It’s amazing that in these troubling times filled with economic uncertainty and unbridled social woe, the petty-minded governments of various countries still manage to find the time and resources to censor media outlets in order to protect their citizenry from the corrupting influence of free speech.
Iran briefly blocked access to Facebook, ahead of its June presidential elections. China has upped the ante by blocking, amongst others, Twitter, Flickr and Hotmail. Even Microsoft’s newly unveiled bing search engine hasn’t been spared. The ongoing media blackout occurs ahead of the 20th anniversary of the Tiananmen Square massacre this Thursday (June 4).
Other media outlets that have been censored in part or in whole, include the Huffington Post, BBC News, and MSN Spaces, with pages being ripped out of the Financial Times and Economist.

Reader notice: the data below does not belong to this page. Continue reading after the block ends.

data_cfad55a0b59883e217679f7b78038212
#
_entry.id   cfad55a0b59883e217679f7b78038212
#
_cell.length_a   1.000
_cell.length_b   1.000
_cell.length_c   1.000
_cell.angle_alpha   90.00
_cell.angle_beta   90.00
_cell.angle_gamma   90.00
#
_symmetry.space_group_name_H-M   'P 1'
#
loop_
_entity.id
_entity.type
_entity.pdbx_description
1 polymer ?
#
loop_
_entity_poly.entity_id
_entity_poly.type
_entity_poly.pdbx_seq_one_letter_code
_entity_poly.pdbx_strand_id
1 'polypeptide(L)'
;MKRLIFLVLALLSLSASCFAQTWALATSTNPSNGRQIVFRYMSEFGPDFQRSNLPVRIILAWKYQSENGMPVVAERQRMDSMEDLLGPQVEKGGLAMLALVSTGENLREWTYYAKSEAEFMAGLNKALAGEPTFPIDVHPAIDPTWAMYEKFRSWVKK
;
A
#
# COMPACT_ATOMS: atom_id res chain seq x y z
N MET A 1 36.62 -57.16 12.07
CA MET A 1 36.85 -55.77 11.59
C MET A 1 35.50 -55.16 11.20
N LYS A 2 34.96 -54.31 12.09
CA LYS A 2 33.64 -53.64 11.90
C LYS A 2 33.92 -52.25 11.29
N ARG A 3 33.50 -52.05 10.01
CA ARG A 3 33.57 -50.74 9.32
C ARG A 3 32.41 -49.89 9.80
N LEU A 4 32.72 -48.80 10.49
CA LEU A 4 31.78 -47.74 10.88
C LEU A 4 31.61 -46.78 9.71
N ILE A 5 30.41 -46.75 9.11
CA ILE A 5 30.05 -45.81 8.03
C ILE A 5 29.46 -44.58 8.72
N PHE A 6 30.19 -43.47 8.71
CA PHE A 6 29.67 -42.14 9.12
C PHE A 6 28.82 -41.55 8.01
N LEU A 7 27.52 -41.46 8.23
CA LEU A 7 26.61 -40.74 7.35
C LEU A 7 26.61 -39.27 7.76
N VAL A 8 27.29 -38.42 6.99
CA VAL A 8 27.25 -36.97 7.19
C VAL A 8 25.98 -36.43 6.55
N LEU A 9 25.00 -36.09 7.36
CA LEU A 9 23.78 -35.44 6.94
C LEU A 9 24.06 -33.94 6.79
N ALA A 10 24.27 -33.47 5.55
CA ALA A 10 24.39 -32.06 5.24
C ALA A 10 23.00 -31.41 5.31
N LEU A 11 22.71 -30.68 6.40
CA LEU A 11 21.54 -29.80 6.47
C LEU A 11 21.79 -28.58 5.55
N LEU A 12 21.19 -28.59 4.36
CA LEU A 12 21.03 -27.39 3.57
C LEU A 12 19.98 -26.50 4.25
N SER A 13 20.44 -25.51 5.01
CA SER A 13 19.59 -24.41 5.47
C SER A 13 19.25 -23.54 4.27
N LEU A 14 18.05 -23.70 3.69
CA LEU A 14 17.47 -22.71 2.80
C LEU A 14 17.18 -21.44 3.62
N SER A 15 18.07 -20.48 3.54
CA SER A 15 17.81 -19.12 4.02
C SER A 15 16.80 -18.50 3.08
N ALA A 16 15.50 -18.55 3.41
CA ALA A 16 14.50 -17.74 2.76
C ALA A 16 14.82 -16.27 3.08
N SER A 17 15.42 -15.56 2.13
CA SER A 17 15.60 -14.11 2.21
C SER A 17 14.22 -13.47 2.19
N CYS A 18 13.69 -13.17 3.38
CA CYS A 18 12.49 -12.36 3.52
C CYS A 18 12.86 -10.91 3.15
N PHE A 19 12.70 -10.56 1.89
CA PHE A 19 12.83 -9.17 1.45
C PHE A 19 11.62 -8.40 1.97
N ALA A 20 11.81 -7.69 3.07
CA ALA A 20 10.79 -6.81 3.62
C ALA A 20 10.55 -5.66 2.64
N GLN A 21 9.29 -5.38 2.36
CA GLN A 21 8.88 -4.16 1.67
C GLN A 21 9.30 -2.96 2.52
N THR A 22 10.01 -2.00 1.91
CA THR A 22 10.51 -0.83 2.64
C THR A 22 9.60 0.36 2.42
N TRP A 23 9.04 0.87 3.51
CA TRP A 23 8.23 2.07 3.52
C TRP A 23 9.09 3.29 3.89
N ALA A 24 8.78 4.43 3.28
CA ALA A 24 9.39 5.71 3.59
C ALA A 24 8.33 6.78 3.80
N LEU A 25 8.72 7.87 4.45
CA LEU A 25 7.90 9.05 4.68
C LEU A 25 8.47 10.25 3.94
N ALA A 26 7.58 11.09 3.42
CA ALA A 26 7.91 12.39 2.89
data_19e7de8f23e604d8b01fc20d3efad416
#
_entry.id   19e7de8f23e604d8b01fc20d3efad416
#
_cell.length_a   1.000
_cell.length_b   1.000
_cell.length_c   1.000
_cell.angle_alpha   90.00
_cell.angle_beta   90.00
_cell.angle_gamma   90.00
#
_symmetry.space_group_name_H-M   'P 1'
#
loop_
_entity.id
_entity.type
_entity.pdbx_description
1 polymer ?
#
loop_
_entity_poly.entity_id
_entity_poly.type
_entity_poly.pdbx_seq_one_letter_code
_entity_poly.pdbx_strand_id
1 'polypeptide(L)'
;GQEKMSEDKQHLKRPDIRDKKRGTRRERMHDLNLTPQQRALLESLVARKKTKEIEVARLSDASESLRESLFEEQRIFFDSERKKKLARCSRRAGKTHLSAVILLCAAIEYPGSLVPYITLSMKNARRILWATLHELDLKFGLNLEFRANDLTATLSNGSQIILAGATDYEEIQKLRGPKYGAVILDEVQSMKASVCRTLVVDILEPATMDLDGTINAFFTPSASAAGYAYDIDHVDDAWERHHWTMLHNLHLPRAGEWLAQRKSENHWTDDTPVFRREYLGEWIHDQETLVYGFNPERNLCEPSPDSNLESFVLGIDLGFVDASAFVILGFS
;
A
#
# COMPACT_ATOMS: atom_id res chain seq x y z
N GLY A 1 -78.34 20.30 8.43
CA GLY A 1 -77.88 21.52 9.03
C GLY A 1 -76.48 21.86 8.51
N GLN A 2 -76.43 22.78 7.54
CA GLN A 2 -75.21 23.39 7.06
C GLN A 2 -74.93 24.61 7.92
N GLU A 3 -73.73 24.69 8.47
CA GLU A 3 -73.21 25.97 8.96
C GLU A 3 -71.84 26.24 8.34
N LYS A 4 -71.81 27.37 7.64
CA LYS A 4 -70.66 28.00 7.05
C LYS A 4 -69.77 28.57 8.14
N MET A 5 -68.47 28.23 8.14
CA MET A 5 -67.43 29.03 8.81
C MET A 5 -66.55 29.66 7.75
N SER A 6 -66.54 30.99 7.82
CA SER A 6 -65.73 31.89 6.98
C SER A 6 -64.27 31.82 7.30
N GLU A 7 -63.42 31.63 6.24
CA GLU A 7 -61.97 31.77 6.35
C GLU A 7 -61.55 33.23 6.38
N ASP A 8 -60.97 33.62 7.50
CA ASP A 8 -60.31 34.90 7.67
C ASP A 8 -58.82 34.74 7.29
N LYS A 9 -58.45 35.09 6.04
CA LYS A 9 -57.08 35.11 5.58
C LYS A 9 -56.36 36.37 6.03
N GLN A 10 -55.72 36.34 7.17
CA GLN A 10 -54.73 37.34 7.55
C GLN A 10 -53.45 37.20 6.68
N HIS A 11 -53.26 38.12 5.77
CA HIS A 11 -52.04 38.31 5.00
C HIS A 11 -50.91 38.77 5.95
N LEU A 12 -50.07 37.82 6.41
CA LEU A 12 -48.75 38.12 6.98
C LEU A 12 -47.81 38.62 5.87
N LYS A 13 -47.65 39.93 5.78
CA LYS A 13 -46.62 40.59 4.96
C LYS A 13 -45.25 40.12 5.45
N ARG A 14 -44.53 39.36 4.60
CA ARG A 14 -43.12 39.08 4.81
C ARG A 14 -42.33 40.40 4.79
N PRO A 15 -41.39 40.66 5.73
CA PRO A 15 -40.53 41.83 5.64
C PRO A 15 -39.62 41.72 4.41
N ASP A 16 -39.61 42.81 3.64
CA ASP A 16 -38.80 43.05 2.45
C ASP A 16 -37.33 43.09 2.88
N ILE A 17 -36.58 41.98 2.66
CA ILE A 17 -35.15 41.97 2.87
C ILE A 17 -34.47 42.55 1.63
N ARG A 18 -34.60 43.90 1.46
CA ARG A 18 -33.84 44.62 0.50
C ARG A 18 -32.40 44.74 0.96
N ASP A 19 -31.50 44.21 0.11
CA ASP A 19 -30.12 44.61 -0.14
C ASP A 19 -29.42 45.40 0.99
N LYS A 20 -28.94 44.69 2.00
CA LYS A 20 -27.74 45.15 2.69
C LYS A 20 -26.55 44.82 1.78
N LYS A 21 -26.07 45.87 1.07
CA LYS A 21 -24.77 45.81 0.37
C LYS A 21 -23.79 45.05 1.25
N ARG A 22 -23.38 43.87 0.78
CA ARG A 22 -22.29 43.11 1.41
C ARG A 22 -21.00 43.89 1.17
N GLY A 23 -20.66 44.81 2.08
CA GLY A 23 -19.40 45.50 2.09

Of more relevance to this site, is the fact that Twitter is huge in China, and was in fact among the first services to be blocked. I’ve always thought that Twitter catered to a somewhat ‘tween-y’ niche (Stephen Fry notwithstanding) so it was surprising to learn that Twitter gained prominence in China because tweets were able to slip through the Great Firewall without triggering automated censors. Twitter is just another example of an internet service having unanticipated uses, and how people will always find ways to get their glee.
The rest of us should treasure our freedom of access, while we still can.